Friday, 9 March 2012

Sucking vegetables: The Way of the Calçotada

I have a friend Don Purple who is a stylist in New York. Part of what makes him a good stylist is his vast collection of things he's picked up over the years. I remember the last time i saw Don we were in Scotland and his favorite thing to do was trawl the numerous charity shops looking for "collectibles". At that time his collectibles were all porcelain white animals. Anything…bunnies, kittens, puppies, would be considered and sometimes purchased. I confess i didn't understand it really, it was just 'stuff', but years later when i saw some of the brilliant photos he styled it clicked.

I'm a collector too, although my stuff isn't porcelain white animals. My stuff is local food experiences. It's not necessarily about exotic or hard to find or 'best in class' ingredients. It's more about the particular local ingredients and how they're celebrated in the local culture. Like….german rye bread slathered with schmaltz...

or the famous pork pies from the Ginger Pig...

I like to go to someplace new and eat something from that place -- doing that sears that place on my memory better than any instagram can do.

Lucky for me there are a ton of regional food festivals here in Catalunya. i've already missed the Fesolada (white bean festival) in Sant Pau. And i know that on the horizon there will be a chicken and artichoke festival in Prat Llobregat this month

Right in our town of Castelldefels we had a Calçotada. The featured ingredient is the calçot. It's basically a variety of spring onion. I noticed that all the local fruiterias (where you also buy veg) had stands of calçots cropping up around the beginning of january. when i asked my team mates about them they told me about Calçotadas which are meals centered around the calçot.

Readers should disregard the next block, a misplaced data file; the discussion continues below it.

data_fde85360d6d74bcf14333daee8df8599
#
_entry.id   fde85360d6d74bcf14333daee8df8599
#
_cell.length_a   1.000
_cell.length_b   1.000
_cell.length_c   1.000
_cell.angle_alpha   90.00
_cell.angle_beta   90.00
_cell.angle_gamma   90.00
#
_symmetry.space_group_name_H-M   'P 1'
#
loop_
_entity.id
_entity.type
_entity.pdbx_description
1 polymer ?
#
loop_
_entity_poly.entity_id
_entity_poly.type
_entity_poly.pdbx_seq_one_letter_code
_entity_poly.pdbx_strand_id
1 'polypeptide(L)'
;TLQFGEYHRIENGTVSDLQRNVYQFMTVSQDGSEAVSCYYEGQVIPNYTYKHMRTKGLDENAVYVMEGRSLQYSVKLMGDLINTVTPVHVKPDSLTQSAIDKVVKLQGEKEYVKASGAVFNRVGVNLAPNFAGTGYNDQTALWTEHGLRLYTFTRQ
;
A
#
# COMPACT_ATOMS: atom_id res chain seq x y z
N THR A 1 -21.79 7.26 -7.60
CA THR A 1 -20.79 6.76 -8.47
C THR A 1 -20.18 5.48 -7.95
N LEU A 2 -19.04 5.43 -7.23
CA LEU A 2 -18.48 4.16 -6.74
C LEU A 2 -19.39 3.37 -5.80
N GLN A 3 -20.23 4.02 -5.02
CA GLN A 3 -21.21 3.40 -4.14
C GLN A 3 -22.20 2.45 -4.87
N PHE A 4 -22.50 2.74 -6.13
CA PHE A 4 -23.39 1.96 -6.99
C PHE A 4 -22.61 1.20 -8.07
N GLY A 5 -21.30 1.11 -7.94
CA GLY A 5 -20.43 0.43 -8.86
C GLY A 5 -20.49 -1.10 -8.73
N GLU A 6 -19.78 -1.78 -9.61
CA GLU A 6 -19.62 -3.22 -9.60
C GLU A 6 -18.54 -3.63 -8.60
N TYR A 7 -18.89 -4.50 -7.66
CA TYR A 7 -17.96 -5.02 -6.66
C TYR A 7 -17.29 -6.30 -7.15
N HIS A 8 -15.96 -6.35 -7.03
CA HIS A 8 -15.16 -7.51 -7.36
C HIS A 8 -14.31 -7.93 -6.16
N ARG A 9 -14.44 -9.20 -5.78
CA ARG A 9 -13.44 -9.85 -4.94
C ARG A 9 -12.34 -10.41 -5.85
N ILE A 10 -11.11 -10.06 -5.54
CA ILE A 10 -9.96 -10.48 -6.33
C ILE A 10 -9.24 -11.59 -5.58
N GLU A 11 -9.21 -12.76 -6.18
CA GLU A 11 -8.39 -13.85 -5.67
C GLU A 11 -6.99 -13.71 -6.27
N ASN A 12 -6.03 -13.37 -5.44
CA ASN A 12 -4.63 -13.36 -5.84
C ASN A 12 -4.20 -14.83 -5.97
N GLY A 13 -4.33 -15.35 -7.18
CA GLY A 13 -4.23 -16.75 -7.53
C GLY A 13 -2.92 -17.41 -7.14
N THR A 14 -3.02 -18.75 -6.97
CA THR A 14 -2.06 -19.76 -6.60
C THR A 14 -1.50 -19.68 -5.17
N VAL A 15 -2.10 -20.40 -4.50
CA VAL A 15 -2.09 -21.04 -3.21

the usual way of preparing and eating calçots is to grill them over a barbecue until the outer layers are completely charred and the inside is cooked to a sweet pulp.

Since there's already a barbecue going the rest of a Calçotada is made up of grilled meats and maybe even potatoes and artichokes.

the other essential element of a Calçotada is the romesco sauce that you dip the calçot in before eating it. apparently it's the quality of the romesco that distinguishes a good Calçotada from an average one. and of course the other essential requirement is the company of good friends to enjoy the experience with.

there's a definite learned technique to eating a calçot. at last week's Calçotada our friend asela demonstrated the technique. first, peel off the charred outer skin. next, swish the cooked white part in the romesco. finally suck the end, pulling the onion up through your teeth to get every last juicy bit.

kelsie wasn't too impressed with the sucking vegetables bit. she was far too fascinated with our new friend alba who was captivated by the oranges we had.

i of course sucked and savored every last calçot and had enough to last me until next year's festivities.


Kavey said...

I've never been to a calcotada in Catalunya but had great fun learning all about it and sucking my way through an enormous number of calcots at the very first London calcotada, organised by Rachel McCormack of Catalan Cooking. And after we'd eaten so many we could hardly move, out came plates and plates of the barbequed meat! But we were told we had NOT finished until we ate the orange!

kelsie and mel said...

@kavey -- that pretty much sums up our experience. i am now determined to experiment with making romesco. i imagine it's as much of a texture/flavour challenge as pesto. i just know i want it on everything grilled.